Regulation and the prevention agenda
Laws should scaffold food and alcohol industry self-regulation to improve unhealthy environments and prevent disease
Australians face crippling rates of chronic disease. The main culprits are behavioural risk factors that reflect unhealthy lifestyles: record levels of obesity, misuse of alcohol, tobacco use and too much salt, fat and sugar in our diets. Healthier and longer lives are possible, but new ways of influencing consumer choices are required. While educational strategies are important for individuals, they rarely succeed as population-wide interventions. Often, the problem is not lack of knowledge but difficulty in translating knowledge into action in unhealthy environments. Regulation and legislation play an important role in shaping healthier choices, but every gain for public health runs up against reflexive beliefs about individual responsibility and the “nanny state”.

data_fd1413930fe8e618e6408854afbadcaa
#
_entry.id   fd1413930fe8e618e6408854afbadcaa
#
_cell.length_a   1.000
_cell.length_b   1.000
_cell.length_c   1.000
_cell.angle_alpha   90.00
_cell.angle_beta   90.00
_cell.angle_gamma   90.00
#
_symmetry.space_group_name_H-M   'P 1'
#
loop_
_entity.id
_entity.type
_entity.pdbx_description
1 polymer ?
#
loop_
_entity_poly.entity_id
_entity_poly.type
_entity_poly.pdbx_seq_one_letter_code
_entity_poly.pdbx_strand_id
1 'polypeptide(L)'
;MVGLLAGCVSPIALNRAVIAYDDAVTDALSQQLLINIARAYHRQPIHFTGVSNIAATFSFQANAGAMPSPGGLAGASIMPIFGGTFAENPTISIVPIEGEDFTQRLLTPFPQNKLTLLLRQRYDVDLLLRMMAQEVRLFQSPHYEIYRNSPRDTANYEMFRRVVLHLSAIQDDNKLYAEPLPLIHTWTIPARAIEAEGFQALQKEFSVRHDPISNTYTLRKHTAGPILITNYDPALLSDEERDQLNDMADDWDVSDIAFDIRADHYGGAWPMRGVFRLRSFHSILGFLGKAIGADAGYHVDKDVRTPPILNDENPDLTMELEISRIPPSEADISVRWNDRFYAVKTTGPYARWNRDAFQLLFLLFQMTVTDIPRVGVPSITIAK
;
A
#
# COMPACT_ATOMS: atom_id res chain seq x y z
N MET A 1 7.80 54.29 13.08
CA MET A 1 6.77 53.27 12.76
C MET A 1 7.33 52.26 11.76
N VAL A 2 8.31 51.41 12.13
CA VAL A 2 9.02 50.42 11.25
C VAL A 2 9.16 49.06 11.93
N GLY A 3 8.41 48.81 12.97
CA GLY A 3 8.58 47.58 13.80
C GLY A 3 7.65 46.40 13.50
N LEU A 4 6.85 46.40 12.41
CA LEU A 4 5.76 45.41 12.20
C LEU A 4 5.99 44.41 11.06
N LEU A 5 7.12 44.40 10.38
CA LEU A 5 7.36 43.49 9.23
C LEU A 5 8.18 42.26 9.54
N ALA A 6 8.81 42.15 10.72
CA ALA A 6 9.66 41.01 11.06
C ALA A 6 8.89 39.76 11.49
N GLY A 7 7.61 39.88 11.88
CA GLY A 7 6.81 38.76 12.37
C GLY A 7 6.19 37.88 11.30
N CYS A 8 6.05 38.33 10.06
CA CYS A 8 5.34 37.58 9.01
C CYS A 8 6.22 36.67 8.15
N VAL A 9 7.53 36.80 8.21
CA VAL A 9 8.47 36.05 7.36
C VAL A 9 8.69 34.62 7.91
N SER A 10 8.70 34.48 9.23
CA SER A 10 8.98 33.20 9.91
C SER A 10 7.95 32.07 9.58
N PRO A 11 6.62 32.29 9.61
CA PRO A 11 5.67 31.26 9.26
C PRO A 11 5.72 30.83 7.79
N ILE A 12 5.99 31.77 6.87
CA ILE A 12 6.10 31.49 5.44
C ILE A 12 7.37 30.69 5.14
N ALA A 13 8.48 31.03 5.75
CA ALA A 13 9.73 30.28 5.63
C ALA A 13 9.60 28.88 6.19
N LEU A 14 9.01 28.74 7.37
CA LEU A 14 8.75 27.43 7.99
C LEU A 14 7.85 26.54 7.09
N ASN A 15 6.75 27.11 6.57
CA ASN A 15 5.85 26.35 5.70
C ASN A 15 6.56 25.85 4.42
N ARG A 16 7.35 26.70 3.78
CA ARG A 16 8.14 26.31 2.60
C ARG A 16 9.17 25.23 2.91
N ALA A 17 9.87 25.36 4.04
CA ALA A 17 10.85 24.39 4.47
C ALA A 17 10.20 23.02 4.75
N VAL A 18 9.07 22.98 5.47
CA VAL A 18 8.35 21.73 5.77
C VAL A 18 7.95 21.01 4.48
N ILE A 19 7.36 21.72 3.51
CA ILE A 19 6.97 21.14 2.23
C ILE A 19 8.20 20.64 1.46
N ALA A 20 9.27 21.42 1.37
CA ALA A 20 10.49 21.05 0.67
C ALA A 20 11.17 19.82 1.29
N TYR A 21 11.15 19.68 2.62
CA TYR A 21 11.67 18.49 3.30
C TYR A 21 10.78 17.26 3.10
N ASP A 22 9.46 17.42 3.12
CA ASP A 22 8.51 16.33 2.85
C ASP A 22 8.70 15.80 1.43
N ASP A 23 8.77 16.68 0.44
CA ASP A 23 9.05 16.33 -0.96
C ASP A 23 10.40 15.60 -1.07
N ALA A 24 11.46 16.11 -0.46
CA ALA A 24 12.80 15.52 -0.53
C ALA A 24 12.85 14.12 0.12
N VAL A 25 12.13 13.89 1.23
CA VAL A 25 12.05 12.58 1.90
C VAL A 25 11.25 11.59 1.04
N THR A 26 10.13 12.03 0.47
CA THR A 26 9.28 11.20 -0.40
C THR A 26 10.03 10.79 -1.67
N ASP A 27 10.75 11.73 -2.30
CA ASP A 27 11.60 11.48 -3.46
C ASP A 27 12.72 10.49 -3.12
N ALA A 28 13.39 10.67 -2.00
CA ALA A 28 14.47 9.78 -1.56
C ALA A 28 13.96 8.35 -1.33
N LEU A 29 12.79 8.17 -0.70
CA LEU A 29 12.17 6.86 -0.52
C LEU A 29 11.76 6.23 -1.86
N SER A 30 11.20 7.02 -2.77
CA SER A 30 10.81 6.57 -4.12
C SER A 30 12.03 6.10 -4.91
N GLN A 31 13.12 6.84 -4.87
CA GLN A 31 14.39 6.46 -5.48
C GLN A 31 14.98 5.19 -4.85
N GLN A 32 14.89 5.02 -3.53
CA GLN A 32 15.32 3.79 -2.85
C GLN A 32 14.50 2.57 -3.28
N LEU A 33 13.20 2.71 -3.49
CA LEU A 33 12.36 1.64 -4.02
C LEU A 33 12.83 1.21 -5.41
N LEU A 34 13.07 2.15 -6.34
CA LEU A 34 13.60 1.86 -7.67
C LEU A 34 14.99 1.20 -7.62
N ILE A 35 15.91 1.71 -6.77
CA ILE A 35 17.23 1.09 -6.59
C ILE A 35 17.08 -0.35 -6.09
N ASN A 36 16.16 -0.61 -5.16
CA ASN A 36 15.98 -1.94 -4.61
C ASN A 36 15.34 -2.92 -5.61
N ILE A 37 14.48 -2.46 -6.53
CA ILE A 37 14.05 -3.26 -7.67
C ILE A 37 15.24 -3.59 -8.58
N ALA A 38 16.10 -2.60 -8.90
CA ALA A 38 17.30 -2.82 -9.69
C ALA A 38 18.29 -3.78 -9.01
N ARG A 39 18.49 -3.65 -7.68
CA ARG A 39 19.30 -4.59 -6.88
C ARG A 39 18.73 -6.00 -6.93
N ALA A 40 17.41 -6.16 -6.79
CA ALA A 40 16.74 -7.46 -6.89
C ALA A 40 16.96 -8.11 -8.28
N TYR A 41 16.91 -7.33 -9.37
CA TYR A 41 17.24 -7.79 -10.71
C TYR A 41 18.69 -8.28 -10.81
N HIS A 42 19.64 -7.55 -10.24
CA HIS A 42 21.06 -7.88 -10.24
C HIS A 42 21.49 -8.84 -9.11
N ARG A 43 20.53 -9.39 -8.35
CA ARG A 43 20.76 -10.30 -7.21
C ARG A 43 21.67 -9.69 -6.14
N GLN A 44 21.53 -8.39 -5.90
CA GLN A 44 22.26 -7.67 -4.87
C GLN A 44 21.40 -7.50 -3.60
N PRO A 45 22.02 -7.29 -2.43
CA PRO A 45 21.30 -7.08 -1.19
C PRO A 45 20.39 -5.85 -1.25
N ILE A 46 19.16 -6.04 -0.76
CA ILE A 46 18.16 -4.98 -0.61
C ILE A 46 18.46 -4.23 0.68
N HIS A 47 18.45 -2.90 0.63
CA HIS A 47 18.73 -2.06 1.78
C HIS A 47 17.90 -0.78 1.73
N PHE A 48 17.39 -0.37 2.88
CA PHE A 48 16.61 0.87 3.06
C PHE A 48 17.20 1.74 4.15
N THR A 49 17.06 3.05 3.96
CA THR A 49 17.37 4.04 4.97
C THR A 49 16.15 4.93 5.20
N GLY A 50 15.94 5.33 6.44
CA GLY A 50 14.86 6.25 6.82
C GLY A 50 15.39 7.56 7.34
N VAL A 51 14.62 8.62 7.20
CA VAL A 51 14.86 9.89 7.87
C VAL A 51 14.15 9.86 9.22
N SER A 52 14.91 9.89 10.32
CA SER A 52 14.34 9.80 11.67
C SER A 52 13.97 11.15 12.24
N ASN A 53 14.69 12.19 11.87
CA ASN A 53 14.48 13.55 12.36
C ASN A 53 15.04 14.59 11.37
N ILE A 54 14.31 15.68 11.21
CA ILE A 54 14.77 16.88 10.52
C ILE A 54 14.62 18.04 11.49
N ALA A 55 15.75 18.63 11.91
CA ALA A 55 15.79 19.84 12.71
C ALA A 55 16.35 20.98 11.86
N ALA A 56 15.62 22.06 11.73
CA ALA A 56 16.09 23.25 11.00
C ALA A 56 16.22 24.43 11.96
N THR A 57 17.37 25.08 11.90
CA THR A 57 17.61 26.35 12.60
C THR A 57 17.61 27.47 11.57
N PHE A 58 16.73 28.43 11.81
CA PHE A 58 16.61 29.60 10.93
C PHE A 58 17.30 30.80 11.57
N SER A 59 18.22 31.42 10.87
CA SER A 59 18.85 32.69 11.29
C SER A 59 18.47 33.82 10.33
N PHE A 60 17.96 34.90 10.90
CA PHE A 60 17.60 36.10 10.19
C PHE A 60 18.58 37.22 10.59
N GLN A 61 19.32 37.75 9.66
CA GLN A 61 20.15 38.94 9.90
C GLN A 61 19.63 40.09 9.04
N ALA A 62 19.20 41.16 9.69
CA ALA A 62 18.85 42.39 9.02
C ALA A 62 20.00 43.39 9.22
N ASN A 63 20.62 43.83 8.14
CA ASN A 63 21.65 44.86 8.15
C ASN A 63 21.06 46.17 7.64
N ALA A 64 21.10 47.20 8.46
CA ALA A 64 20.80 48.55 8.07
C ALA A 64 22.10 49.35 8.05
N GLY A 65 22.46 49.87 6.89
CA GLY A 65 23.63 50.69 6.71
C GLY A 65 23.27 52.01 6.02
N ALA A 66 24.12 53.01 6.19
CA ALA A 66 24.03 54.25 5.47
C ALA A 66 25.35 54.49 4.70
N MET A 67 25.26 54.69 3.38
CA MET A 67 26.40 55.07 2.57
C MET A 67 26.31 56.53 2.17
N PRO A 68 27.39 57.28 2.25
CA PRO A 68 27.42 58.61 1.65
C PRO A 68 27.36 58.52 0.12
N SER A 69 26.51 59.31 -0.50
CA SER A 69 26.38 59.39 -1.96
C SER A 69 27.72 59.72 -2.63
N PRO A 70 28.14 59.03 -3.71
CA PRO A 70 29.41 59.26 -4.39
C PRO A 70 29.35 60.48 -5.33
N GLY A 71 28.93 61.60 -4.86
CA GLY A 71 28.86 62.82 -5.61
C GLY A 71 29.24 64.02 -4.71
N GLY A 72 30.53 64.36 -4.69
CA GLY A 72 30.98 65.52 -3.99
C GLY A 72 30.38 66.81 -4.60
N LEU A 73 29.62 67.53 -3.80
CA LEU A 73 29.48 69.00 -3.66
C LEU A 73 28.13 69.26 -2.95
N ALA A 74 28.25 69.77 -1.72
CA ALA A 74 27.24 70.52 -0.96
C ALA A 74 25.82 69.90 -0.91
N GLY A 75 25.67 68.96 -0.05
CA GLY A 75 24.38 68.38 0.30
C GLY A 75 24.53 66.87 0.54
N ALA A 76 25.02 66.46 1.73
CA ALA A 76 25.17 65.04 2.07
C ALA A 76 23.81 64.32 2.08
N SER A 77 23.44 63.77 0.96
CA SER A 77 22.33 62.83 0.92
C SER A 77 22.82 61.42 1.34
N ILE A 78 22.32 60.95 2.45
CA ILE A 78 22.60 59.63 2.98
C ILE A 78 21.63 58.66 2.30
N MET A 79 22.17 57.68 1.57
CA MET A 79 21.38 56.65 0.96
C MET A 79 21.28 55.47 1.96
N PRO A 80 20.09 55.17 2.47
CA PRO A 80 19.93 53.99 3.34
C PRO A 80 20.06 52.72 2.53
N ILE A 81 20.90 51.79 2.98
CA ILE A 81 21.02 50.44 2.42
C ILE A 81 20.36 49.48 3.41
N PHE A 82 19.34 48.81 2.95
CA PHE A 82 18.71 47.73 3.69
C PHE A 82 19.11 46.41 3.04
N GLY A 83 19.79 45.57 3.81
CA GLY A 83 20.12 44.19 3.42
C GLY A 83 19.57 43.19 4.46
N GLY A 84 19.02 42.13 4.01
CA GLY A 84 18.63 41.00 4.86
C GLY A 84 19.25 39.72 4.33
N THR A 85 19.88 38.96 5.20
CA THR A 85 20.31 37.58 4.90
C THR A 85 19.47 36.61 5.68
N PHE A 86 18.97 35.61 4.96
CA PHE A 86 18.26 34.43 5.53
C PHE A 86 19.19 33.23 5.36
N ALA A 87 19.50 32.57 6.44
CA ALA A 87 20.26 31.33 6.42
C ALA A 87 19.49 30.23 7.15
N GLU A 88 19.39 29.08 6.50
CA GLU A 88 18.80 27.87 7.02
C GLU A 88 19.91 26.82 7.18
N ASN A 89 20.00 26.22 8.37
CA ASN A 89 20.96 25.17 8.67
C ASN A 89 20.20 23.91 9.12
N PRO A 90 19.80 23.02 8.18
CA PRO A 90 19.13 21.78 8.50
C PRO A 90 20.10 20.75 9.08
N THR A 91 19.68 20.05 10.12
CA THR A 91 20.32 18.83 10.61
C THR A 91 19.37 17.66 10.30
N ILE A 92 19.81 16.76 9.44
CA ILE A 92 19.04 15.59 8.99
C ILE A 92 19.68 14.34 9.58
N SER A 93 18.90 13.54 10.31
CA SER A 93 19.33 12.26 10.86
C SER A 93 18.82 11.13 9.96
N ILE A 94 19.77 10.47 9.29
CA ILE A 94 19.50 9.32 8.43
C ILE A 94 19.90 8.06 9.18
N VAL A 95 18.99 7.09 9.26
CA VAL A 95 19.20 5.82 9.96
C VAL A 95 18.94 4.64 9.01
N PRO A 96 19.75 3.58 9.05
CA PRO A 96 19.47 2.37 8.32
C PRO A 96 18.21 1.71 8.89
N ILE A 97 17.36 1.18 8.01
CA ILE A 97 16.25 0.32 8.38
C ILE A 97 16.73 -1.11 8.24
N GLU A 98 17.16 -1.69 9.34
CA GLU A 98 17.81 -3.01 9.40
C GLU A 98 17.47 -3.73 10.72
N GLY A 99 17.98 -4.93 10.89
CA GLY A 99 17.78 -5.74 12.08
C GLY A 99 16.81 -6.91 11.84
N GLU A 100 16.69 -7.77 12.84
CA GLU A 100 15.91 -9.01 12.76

Unhealthy lifestyles earn vast revenues for Big Tobacco, Big Alcohol and Big Food. The latter two industries have cleverly populated the policy space with weak, self-regulatory initiatives that are surprisingly…